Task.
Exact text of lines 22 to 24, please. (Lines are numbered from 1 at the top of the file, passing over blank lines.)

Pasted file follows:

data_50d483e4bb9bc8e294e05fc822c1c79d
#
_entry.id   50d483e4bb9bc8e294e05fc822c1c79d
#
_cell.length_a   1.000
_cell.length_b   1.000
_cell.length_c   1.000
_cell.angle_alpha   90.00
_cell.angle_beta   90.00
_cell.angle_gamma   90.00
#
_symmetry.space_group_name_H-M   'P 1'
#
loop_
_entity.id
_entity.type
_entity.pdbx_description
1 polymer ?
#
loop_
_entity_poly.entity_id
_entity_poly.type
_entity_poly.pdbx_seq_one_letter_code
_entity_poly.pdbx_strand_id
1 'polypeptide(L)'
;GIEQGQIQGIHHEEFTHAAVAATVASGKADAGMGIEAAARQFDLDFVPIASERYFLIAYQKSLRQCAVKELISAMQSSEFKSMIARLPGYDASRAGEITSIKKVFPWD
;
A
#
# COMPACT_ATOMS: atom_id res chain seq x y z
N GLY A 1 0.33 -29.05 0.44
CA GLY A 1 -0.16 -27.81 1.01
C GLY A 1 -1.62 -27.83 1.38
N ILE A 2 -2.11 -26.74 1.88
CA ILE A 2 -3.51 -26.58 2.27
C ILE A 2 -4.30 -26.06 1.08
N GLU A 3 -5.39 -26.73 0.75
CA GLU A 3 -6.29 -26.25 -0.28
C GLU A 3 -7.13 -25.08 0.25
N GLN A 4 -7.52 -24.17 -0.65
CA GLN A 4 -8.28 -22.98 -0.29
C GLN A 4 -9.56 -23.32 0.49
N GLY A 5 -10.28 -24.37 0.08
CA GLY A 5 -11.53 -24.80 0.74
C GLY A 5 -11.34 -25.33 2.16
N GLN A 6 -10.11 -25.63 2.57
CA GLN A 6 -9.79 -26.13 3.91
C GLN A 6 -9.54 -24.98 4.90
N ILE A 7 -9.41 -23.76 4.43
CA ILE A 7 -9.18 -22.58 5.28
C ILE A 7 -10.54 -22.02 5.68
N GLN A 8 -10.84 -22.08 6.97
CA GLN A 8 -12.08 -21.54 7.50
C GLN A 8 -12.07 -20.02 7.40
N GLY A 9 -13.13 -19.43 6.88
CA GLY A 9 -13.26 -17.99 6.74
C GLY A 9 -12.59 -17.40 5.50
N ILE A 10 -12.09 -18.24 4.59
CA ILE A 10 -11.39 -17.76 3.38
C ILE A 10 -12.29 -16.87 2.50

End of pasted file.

_entity_poly.type
_entity_poly.pdbx_seq_one_letter_code
_entity_poly.pdbx_strand_id